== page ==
The thing about grief is that it never really ends.
The truth is, I have been grieving for three and a half years. Grief, like I have been told and have fully experienced, is not linear. It comes in waves, and you never stay in the same stage. While my daughter’s struggles with her rare disease have caused great grief to my family, we once again remember, she is not grieving. She is happy and content. But at the end of the day, it is us, who is sad for the typical life we thought she would have. For a while, I reached a place of contentedness regarding my daughter, maybe even close to acceptance, and found a good balance in life in which I could grieve the loss of what we pictured, and find joy in what we have.
But, grief reared its ugly head in full force, again three weeks ago, when I lost my father.
While no one can tell you how to feel, how to react, how to act, or how to process, there is this ever present feeling of guilt. Is it ok to smile when you are talking to someone? To forget for a second? To sleep an uninterrupted night?
The loss of my father has a left a gaping hole in my heart and the hearts of my family, his friends, and even the patients he has treated throughout the years.
While the shock of no longer having my father present physically has truly taken me through a whirlwind of emotions, the
anger within me has been fully ignited.
I am angry that my father; the most selfless, kindest, loving father, has been taken from me. I am angry that he is not here, to witness his grandchildren grow up. I am angry that he will not be there to comfort me, and me him, on the hardest of days. I am angry that life has to be this way sometimes.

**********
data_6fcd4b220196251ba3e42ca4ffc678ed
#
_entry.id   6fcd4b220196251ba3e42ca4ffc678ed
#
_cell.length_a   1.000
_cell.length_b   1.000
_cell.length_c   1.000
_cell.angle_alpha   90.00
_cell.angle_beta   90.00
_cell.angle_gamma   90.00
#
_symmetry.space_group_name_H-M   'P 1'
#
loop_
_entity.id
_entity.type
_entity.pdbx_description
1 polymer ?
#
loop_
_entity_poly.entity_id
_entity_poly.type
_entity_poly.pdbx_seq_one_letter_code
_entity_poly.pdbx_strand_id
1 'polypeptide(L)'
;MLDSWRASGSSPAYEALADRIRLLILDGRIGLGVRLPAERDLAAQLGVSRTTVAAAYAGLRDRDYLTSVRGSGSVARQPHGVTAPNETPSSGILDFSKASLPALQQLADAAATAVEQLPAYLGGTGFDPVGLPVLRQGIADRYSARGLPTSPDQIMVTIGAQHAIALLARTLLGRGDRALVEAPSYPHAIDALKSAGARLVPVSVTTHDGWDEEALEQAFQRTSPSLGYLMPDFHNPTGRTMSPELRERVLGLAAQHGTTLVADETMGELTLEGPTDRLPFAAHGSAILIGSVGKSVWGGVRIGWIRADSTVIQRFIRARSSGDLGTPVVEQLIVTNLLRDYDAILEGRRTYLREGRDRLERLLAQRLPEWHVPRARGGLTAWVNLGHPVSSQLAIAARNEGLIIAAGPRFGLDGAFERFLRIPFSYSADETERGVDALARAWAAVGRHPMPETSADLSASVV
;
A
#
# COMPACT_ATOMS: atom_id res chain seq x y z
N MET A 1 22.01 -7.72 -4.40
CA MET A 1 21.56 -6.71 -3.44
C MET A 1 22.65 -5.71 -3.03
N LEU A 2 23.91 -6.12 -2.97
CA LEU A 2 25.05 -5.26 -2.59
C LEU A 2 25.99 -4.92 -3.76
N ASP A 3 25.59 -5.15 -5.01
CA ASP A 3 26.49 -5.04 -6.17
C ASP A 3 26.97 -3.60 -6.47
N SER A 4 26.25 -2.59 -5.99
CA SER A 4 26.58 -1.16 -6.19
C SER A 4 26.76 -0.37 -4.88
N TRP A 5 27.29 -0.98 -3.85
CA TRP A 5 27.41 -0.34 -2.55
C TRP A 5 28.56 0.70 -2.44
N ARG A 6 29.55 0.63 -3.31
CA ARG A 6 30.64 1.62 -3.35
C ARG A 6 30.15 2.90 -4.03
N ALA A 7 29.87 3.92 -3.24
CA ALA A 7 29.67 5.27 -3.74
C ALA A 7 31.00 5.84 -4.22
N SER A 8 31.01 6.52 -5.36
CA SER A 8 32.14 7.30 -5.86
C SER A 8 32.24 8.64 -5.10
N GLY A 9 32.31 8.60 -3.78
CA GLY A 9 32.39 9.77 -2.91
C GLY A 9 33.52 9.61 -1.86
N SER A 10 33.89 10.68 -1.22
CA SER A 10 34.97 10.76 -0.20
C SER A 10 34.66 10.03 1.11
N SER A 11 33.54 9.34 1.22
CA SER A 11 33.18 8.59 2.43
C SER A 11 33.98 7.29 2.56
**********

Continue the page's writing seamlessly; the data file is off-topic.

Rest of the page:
But grief is funny in a way, because one minute you can feel at peace or fine for just a moment, and then in a fleeting instant, it
Standing in a store, forgetting what you were there for, when all of a sudden, your eyes well up and your chest swells with hurt. Sharing a
story about my dad, and all the funny jokes he told, being in the moment with him and then remembering that he is not. Going away to the beach shortly after his passing, trying to escape the reality, but knowing that you can’t leave your troubles behind. Watching the waves move back and forth, the clouds slowly skate through the sky,and wondering is he here with me? Eating dinner with your
family, and knowing that there should be another seat at the table for him. That feeling when you are surrounded by people, but feel lonelier than ever, knowing that no matter what you do, you cannot bring him back. And that is grief. The hardest of moments that just feel deafening and too loud.
I know grief all too well, and I have become experienced in learning to live with it. I miss my dad and his laughing and shining spirit, but I know that through me, and through my children, he will live on. When my son laughs a hearty laugh or tells one of his many jokes, I know my dad is laughing with him. I know when my daughter takes her first step, or utters her first word, my dad will be there guiding her and helping her along. He may not be here earth side, but he will live on in our hearts and memory.
While grief may be powerful and at times, out of our control, know that it won’t last forever and it will come and go. When you find joy in a moment, or in many moments, hold on to those because they are what allows us to find happiness in the darkest of days.
The thing about grief is that it allows us to feel, and to know that while things may feel hard, there won’t always be a cloud looming over you. The sun will shine, and there may be a rainbow every now and then. So look hard, because the light is there, shining through and waiting to be seen.